Monday, February 7, 2011

Charles C. Haynes: County can uphold religious freedom by taking Commandments down

  It’s not every day that a school board votes unanimously to ignore legal advice, defy Supreme Court precedent and invite litigation.

  But that’s exactly what happened earlier this month in Giles County, Va., when members of the board ordered school administrators to hang the Ten Commandments on the walls of the county’s five public schools.

  Rehang, actually. Until December 2010, framed copies of the Decalogue had been displayed in schools alongside copies of the Constitution for more than 10 years. Following a complaint from the Freedom From Religion Foundation, the district’s superintendent (on the recommendation of counsel) took the commandments down.

Saturday, February 5, 2011

Michael Ettlinger, Adam Hersh: There are foolish things to defund in the federal budget

  What do we have to do, be hit on the head with a brick before we regulate financial markets? Well, actually, we already did get hit on the head with a brick—or the economic equivalent thereof—the worst recession since the Great Depression due in large part to the negligent supervision of our financial markets by regulators during the George W. Bush administration. And yet, there’s serious talk about nipping new regulatory enforcement in the bud by starving the implementing agencies of funds. How many bricks is this going to take?

  For all its failings, Congress doesn’t like getting hit in the head by economic bricks. So, voila! In 2010 Congress went through a very painful process of passing financial market regulatory reform. The representatives of Wall Street, however, did their best to make the regulation as weak as possible. The resulting legislation isn’t perfect—arguably, it didn’t go far enough or put authority in all the right places—but there is no serious question that it’s way better than the brick-inviting system that existed before.

Thursday, February 3, 2011

Ian MacIsaac: Health Care: The American Political Soap Opera, Vol. 612—A Dispatch from Sunny Florida!

   The situation has gone to hell down in Florida! While the rest of us were busy discovering where Tunisia was on a map and learning about Egyptian politics for the first time since the pharaohs, the courts in Florida were busy initiating the very early stages of a high-level legal fuckaround involving the Obama administration’s 2010 Patient Protection and Affordable Care Act: specifically, the part of the law that requires all Americans to purchase (hopefully cheaper-than-before) health insurance by 2014. A Florida judge named Robert Vinson has just ruled the health care bill unconstitutional on the basis of this provision. The Justice Department is sending the case to the 11th Court of Appeals, but either way they rule someone will petition the 11th Court’s ruling. From there this bugger’s got nowhere to go but right on up to the highly conservative US Supreme Court, which is a Big Deal for all of us and a Bad Deal for the Democrats and the Obama administration, which does not have a numerical majority of close friends on the SCOTUS. Yep, now only a matter of a nice pointless pre-SCOTUS show trial, a few months, and lots of wasted money and angry lawyers. Ho ho. God Bless America.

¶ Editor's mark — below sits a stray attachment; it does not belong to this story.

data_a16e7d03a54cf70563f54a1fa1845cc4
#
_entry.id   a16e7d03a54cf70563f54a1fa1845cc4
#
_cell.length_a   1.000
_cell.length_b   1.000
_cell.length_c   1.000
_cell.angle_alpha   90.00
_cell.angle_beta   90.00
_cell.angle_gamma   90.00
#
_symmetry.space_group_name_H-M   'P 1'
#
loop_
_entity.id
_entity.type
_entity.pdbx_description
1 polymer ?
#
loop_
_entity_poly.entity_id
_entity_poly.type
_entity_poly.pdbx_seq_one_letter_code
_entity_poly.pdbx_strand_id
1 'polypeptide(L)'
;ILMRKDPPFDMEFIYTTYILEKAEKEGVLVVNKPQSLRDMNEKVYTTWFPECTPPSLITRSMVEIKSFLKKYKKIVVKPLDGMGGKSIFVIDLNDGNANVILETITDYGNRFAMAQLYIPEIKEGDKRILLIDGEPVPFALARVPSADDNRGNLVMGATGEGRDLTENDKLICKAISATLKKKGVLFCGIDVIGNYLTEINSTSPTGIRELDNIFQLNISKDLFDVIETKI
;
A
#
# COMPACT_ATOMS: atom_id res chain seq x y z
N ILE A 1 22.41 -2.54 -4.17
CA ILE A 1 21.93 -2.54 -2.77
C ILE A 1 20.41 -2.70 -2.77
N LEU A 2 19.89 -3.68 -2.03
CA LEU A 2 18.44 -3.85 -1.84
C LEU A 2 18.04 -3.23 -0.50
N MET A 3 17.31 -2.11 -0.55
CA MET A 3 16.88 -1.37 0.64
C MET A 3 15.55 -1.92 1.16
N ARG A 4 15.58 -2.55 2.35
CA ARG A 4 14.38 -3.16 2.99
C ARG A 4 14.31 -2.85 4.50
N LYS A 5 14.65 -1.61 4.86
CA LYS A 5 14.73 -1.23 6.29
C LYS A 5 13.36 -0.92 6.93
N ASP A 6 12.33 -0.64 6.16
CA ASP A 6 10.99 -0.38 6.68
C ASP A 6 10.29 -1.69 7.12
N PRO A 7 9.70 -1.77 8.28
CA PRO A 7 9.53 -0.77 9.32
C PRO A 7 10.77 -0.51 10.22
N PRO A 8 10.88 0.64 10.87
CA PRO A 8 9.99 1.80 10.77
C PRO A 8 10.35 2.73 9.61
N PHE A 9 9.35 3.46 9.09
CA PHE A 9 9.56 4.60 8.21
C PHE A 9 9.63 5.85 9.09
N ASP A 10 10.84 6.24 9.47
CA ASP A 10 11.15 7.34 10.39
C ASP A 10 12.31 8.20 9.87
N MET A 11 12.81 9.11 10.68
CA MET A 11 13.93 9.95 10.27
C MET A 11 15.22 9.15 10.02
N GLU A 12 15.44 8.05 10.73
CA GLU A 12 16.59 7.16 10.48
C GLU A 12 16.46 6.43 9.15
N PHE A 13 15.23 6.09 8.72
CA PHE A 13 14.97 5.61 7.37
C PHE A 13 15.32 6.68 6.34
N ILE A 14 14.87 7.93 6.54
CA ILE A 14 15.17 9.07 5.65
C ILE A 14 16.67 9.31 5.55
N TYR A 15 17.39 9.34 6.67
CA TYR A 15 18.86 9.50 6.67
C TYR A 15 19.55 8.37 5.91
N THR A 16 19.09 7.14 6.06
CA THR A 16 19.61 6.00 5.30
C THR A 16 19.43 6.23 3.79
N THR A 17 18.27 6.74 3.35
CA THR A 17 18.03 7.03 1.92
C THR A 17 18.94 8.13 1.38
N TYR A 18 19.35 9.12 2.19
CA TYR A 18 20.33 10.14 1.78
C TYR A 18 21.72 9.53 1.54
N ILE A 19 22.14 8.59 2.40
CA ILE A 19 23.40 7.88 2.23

Wednesday, February 2, 2011

Steve Flowers: Inside The Statehouse: From Hill to Hubbard

  The overwhelming Republican tidal wave that engulfed the South in November basically washed away every white conservative Democrat in the region. The most conservative Blue Dog Congressional Democrats bit the dust from Texas to Georgia, including Alabama.

  However, there was one anomaly. In Montgomery a young ardent and earnest Democrat named Joe Hubbard defeated a Republican to win a seat in the Alabama House of Representatives. He was one of only a handful of Democrats nationwide to unseat a Republican in a legislative seat.

Tuesday, February 1, 2011

Edwin Feulner, Ph.D.: Still not making the grade

  “I’ve seen the people at 4 o’clock in the morning, waiting, hoping that they would win a seat for their child in a better school. This is not fair. Parents deserve more choices.”

  That’s Bill Cosby, voicing his support for National School Choice Week. His words capture the real issue at stake here: Too many children are being robbed of a good education. And their parents, despite a desperate desire to change that situation, feel helpless. They’re stuck with whatever the local public school gives them.

  Now, many communities across the country are blessed with good public schools and caring teachers. But many other kids, especially those in low-income neighborhoods, are not. For those who are unfortunate enough to grow up in these areas, going to school is an ordeal, not an opportunity.